Friday, October 09, 2009

Graduate Talent Pool

Thanks to Martin for pointing out the Graduate Talent Pool website partly funded by the Department of Business and Innovation in the UK. It is worth studying this scheme very closely as a model for matching graduates to businesses willing to supply graduate experience opportunities backed up by a relatively flexible social welfare arrangement. The main potential benefits of such a scheme is to prevent the decline in skills and loss of potential among graduates caused by prolonged spells of unemployment. Potential costs include direct substitution of existing employees and decline in labour market standards, as well as taxpayer costs associated with marketing and managing the campaign.

link here

3 comments:

Martin Ryan said...

In "Further Measures to Support National Recovery" (23/06/09), the Irish Department of Enterprise, Trade and Employment is explicitly concerned about the problems of "deadweight" and "displacement":

"In particular the Scheme will be
designed and implemented in a way which minimises the risk of the taxpayer supporting jobs which would not have been lost (deadweight), or supporting jobs in one firm at the expense of other jobs which are simply
lost in another firm (displacement)."

http://www.entemp.ie/labour/market/further_measures_to_support_
national_recovery.pdf

Martin Ryan said...

Also, this document states that the goals of Temporary Employment Subsidy Scheme are as follows:

- help the economy retain its productive capacity and employers retain the labour, knowledge and skills of the workforce thereby supporting a faster return to sustainable growth;

- help employees retain their jobs, and

- ensure that economic and fiscal stability is promoted by avoiding the cost of statutory redundancy payments and the longer-term cost of social welfare

Liam Delaney said...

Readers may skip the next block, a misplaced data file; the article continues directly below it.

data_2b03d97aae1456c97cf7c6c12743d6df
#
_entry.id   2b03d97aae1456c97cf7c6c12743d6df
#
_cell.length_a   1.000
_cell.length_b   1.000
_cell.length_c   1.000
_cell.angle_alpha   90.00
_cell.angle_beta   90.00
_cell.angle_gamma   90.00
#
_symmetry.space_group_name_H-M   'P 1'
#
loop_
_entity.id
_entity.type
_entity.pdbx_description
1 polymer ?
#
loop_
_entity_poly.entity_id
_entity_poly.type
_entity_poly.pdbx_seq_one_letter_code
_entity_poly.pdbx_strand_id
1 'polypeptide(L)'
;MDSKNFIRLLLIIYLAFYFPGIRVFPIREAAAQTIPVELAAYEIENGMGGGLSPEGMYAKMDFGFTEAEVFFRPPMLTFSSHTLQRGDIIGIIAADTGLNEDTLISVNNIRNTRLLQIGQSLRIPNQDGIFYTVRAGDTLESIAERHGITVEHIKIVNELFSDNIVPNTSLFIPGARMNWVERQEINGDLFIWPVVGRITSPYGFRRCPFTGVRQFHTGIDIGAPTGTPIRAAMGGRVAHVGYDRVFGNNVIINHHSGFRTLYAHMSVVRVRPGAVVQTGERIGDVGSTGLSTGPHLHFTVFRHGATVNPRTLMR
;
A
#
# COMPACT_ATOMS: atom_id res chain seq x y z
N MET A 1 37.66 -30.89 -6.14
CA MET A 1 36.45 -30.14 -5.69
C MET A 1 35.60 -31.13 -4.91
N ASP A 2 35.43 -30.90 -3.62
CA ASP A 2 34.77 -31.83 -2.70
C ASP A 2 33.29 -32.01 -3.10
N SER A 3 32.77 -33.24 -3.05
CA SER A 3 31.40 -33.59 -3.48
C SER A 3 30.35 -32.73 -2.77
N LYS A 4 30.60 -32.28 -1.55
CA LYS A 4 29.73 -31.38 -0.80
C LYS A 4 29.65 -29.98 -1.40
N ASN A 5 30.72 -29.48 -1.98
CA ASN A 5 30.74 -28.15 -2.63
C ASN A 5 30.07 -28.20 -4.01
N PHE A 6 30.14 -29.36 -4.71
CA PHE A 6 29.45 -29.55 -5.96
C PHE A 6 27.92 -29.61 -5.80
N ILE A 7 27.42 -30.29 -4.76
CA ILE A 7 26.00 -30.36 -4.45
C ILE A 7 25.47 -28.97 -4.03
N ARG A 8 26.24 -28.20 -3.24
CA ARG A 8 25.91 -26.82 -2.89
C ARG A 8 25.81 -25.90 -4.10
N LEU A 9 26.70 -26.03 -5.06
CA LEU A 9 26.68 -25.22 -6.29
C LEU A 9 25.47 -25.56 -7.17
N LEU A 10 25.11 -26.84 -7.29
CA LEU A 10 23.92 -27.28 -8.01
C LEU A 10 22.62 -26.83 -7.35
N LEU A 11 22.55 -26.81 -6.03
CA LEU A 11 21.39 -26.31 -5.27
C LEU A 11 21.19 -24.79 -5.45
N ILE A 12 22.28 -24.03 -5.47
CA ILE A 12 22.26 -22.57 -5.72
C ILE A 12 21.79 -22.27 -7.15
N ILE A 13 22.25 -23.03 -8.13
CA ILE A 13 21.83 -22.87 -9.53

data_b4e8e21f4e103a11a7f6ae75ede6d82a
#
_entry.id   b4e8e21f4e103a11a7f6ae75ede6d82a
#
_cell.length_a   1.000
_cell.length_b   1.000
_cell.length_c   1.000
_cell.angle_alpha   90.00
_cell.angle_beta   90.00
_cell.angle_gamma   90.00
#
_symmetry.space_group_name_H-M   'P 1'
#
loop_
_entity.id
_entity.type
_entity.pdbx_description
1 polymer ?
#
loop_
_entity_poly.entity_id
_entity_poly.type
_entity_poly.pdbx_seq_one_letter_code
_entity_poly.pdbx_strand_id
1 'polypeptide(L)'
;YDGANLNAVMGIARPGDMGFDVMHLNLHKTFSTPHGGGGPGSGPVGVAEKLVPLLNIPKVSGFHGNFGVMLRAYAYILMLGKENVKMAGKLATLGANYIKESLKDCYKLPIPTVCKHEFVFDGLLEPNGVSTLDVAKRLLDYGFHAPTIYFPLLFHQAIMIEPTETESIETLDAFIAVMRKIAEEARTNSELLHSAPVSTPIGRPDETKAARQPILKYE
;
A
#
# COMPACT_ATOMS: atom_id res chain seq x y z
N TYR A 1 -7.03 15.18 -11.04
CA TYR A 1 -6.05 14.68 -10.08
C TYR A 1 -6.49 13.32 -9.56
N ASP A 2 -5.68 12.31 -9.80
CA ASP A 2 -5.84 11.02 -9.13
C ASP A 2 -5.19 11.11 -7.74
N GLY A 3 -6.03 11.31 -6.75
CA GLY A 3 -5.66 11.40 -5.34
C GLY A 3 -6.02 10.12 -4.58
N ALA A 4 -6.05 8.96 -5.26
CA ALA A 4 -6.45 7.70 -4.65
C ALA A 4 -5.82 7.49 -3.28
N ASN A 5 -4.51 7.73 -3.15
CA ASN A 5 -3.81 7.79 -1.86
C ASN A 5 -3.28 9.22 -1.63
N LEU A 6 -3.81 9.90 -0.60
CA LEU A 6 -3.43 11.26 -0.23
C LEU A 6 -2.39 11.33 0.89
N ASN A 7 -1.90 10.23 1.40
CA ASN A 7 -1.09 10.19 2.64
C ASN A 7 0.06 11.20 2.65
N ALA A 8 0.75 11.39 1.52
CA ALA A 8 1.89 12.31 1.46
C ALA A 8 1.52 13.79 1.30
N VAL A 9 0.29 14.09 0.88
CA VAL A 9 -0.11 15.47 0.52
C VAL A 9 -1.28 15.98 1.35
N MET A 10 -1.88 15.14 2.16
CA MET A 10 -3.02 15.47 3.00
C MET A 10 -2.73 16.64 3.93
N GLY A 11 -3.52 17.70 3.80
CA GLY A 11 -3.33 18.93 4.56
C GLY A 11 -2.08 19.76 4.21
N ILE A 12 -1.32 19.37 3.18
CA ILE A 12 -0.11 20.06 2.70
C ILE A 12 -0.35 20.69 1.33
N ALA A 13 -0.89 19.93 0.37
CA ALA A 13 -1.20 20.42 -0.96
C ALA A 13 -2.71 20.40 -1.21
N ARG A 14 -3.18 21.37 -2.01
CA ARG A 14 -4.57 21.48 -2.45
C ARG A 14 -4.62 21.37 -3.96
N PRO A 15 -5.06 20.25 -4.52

some of the faq's and answers from the british scheme are below.

Why aren't you subsidising places, especially for SMEs?

We are making funding available for infrastructure, including a matching service, with a view to making the process as simple and cheap as possible for employers. We will also be making extra help and advice available to SMEs which wish to offer graduate internships. However, we will not be offering direct funding for internships. We have to target funds to areas of greatest need and even in a recession graduates do not come in that category when compared with other sections of the employment market.

If some internships won't be paid at all, how will you ensure that participants aren't exploited?

We are committed to working with the TUC, employers and their representatives to ensure that Graduate Talent Pool internships offer genuine opportunities to enhance graduates' employability and to improve their career prospects. The Graduate Talent Pool website features detailed guidance for employers about how to set up, and get the best out of, an internship, and graduates can find out (at http://www.direct.gov.uk/graduates) what they can expect from a quality internship opportunity. HEI careers services may also be able to offer advice to any participants who have questions or concerns or about the terms of an internship.

Why are you allowing unpaid internships? There are obvious equality issues.

We are certainly encouraging employers to pay a wage which reflects both the value of the intern's contribution and the level of training and support offered by the employer, but we accept that some employers, in certain circumstances, may wish to offer unpaid internships. 2009 graduates already receiving Jobseekers Allowance for 6 months or more will be able to do an internship for up to 13 weeks alongside claiming an allowance and looking for work. This means that unpaid internships will be accessible even to those without personal or family sources of financial support.

However, it will ultimately be for graduates themselves to weigh up the potential benefits to their employability of any such internship offer, and so decide whether to accept it. HEI Careers Services may offer advice if necessary.

What about substitution?

We have always been clear that internships are not a substitute for real jobs. They will involve time-limited project work, or a programme of work experience, so interns will not replace other employees.